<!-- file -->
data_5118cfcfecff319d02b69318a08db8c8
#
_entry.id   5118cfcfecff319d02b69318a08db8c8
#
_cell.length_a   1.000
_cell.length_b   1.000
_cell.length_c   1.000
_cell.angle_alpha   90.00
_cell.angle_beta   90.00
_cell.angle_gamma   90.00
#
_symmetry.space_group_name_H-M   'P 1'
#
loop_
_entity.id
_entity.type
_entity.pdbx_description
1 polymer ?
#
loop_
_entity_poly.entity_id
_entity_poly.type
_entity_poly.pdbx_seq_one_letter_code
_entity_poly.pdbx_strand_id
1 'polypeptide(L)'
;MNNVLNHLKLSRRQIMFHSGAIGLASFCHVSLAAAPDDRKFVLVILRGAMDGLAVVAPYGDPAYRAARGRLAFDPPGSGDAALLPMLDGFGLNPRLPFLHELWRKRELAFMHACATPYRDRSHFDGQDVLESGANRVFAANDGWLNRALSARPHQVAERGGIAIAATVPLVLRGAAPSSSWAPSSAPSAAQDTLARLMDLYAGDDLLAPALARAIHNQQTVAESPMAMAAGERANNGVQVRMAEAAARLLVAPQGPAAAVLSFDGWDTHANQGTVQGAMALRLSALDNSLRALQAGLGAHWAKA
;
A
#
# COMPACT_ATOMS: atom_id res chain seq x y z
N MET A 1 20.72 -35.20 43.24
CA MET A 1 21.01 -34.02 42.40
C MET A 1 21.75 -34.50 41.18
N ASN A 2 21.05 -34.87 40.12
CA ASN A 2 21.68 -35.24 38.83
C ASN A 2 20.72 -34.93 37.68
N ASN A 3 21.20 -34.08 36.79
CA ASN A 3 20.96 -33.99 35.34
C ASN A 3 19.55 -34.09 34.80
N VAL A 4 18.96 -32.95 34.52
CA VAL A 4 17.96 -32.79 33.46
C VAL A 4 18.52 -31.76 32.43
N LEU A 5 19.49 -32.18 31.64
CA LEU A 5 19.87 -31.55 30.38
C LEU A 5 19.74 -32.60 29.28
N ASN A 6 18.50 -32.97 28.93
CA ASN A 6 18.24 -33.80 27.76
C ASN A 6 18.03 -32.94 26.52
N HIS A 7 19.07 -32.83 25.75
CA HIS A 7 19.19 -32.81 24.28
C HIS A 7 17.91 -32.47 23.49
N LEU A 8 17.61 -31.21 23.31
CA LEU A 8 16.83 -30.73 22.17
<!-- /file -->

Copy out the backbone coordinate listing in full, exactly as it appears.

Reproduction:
data_5118cfcfecff319d02b69318a08db8c8
#
_entry.id   5118cfcfecff319d02b69318a08db8c8
#
_cell.length_a   1.000
_cell.length_b   1.000
_cell.length_c   1.000
_cell.angle_alpha   90.00
_cell.angle_beta   90.00
_cell.angle_gamma   90.00
#
_symmetry.space_group_name_H-M   'P 1'
#
loop_
_entity.id
_entity.type
_entity.pdbx_description
1 polymer ?
#
loop_
_entity_poly.entity_id
_entity_poly.type
_entity_poly.pdbx_seq_one_letter_code
_entity_poly.pdbx_strand_id
1 'polypeptide(L)'
;MNNVLNHLKLSRRQIMFHSGAIGLASFCHVSLAAAPDDRKFVLVILRGAMDGLAVVAPYGDPAYRAARGRLAFDPPGSGDAALLPMLDGFGLNPRLPFLHELWRKRELAFMHACATPYRDRSHFDGQDVLESGANRVFAANDGWLNRALSARPHQVAERGGIAIAATVPLVLRGAAPSSSWAPSSAPSAAQDTLARLMDLYAGDDLLAPALARAIHNQQTVAESPMAMAAGERANNGVQVRMAEAAARLLVAPQGPAAAVLSFDGWDTHANQGTVQGAMALRLSALDNSLRALQAGLGAHWAKA
;
A
#
# COMPACT_ATOMS: atom_id res chain seq x y z
N MET A 1 20.72 -35.20 43.24
CA MET A 1 21.01 -34.02 42.40
C MET A 1 21.75 -34.50 41.18
N ASN A 2 21.05 -34.87 40.12
CA ASN A 2 21.68 -35.24 38.83
C ASN A 2 20.72 -34.93 37.68
N ASN A 3 21.20 -34.08 36.79
CA ASN A 3 20.96 -33.99 35.34
C ASN A 3 19.55 -34.09 34.80
N VAL A 4 18.96 -32.95 34.52
CA VAL A 4 17.96 -32.79 33.46
C VAL A 4 18.52 -31.76 32.43
N LEU A 5 19.49 -32.18 31.64
CA LEU A 5 19.87 -31.55 30.38
C LEU A 5 19.74 -32.60 29.28
N ASN A 6 18.50 -32.97 28.93
CA ASN A 6 18.24 -33.80 27.76
C ASN A 6 18.03 -32.94 26.52
N HIS A 7 19.07 -32.83 25.75
CA HIS A 7 19.19 -32.81 24.28
C HIS A 7 17.91 -32.47 23.49
N LEU A 8 17.61 -31.21 23.31
CA LEU A 8 16.83 -30.73 22.17